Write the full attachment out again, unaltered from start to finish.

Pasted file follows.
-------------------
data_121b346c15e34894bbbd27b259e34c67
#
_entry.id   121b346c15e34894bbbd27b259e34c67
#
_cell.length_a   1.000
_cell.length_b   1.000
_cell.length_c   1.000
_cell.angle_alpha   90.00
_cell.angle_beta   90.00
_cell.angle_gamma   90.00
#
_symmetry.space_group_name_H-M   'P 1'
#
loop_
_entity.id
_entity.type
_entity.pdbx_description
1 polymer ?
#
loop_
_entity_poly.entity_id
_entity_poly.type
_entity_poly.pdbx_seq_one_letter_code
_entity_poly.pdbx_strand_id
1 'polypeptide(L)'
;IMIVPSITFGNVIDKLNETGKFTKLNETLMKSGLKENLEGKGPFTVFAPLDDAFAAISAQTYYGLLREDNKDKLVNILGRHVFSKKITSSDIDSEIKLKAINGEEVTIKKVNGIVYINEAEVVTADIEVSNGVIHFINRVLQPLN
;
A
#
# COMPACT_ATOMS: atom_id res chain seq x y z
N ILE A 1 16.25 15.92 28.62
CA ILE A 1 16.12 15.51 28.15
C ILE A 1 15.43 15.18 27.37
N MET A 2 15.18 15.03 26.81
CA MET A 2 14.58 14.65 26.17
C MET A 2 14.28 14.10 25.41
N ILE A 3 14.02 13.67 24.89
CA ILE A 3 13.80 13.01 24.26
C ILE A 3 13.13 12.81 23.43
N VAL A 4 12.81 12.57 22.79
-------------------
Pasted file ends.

data_121b346c15e34894bbbd27b259e34c67
#
_entry.id   121b346c15e34894bbbd27b259e34c67
#
_cell.length_a   1.000
_cell.length_b   1.000
_cell.length_c   1.000
_cell.angle_alpha   90.00
_cell.angle_beta   90.00
_cell.angle_gamma   90.00
#
_symmetry.space_group_name_H-M   'P 1'
#
loop_
_entity.id
_entity.type
_entity.pdbx_description
1 polymer ?
#
loop_
_entity_poly.entity_id
_entity_poly.type
_entity_poly.pdbx_seq_one_letter_code
_entity_poly.pdbx_strand_id
1 'polypeptide(L)'
;IMIVPSITFGNVIDKLNETGKFTKLNETLMKSGLKENLEGKGPFTVFAPLDDAFAAISAQTYYGLLREDNKDKLVNILGRHVFSKKITSSDIDSEIKLKAINGEEVTIKKVNGIVYINEAEVVTADIEVSNGVIHFINRVLQPLN
;
A
#
# COMPACT_ATOMS: atom_id res chain seq x y z
N ILE A 1 16.25 15.92 28.62
CA ILE A 1 16.12 15.51 28.15
C ILE A 1 15.43 15.18 27.37
N MET A 2 15.18 15.03 26.81
CA MET A 2 14.58 14.65 26.17
C MET A 2 14.28 14.10 25.41
N ILE A 3 14.02 13.67 24.89
CA ILE A 3 13.80 13.01 24.26
C ILE A 3 13.13 12.81 23.43
N VAL A 4 12.81 12.57 22.79